Ceramic artists in New Taipei City’s Yingge District (鶯歌) accused the government of keeping them in the dark about the controversial cross-strait service trade pact’s potential effect on their livelihood as the final public hearing on the pact is due to begin today.
Yingge has been the nation’s largest center for ceramics production since Chinese potter Wu An (吳鞍) established a kiln plant in the area in 1804.
According to data provided by the New Taipei City’s Economic Development Department, there are about 300 ceramic stores in the district that generate a total of almost NT$3.3 billion (US$110 million) in annual revenue.
Photo: Liu Yen-fu, Taipei Times
The data also showed that visitors to the Yingge Old Street (鶯歌陶瓷老街) spent approximately NT$1.3 billion last year.
Yingge Ceramic Art Promotion Association director-general Hsu Shu-chen (徐淑真) said the district’s flagship industry produced a wide range of ceramics that could be used in everyday life or as architecture material and decorative art.
Ceramics has been the center of residents’ lives and the sole reason why tourists have come to Yingge, Hsu said.
“However, the government has unilaterally decided to open the nation’s door to Chinese business, even though it has not told us how the pact is going to affect the industry,” Hsu said.
“If products made in China’s famous porcelain capital, Jingdezhen, are allowed to enter the Taiwanese market, there is no doubt that every ceramics shop in Yingge will go out of business,” Hsu said.
Economic Development Department Director Yeh Hui-ching (葉惠青) said the city government has tried to transform the industry by helping it incorporate more creativity in its products and explore the international market.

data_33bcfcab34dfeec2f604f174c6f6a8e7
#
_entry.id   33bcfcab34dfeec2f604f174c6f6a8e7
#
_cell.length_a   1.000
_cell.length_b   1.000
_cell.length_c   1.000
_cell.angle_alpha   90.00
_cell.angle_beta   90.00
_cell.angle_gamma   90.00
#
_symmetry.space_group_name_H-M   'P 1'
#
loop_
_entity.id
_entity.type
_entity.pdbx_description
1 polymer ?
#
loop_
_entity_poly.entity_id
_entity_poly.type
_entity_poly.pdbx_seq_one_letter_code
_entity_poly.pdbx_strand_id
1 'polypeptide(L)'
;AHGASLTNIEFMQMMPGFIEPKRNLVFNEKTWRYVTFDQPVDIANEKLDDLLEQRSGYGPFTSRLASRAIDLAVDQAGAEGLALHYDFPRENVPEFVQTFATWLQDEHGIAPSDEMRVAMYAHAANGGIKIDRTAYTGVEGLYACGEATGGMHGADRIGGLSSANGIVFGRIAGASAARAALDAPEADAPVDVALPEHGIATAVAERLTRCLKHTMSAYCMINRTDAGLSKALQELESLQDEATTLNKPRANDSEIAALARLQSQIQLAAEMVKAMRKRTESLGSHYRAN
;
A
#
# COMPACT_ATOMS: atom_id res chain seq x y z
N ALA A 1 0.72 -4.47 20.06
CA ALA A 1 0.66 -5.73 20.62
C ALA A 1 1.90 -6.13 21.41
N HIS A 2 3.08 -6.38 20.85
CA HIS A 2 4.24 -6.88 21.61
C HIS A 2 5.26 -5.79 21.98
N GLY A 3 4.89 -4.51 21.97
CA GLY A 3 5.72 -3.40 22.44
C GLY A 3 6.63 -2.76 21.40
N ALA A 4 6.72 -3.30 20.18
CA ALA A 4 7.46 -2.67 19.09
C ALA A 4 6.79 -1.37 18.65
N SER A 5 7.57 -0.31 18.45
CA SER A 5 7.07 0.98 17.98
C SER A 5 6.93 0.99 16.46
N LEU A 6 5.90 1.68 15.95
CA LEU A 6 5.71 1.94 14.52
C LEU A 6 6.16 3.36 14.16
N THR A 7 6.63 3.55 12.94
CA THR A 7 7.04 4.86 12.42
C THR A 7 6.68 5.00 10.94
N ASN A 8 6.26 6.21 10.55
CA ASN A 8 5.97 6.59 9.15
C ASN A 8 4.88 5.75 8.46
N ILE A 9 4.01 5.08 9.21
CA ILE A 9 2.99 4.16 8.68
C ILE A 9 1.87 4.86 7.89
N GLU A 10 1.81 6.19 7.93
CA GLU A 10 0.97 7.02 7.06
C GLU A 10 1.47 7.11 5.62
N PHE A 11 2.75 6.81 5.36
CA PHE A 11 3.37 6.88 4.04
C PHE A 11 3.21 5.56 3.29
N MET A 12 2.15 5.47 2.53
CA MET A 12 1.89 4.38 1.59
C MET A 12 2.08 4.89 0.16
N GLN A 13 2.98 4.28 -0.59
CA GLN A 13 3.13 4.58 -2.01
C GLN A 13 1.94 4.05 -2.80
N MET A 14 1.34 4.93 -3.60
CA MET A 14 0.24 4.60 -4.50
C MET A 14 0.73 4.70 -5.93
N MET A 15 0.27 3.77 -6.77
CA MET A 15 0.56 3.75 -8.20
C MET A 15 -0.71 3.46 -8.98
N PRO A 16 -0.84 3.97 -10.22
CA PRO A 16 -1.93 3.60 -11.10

“Such endeavors help increase the industry’s competitiveness, regardless of the cross-strait agreement’s impacts,” Yeh said.
Lily Yang (楊莉莉), one of Taiwan’s best-known porcelain artists, said Yingge ceramics could become history if Chinese investors were allowed to establish kilns in the country.
“All they need to do to stop tourists from coming to Yingge is set up the kilns somewhere else, such as in Taipei or Taoyuan County,” Yang said.
Academia Sinica associate research fellow Huang Kuo-chang (黃國昌) said the most terrifying part about the agreement was not the government’s lack of communication with concerned industries, but the its failure to properly evaluate industries’ wellbeing.
“If the government let the legislature review the treaty without giving a clear picture of the nation’s industrial structure, it would be doing the opposite of what it is supposed to do, which is to facilitate the development of distinctive local industries,” Huang said.
The service trade agreement, which was signed in June last year, has been stalled in the legislature because of objections from opposition lawmakers, who are concerned that it could harm the nation’s interests.
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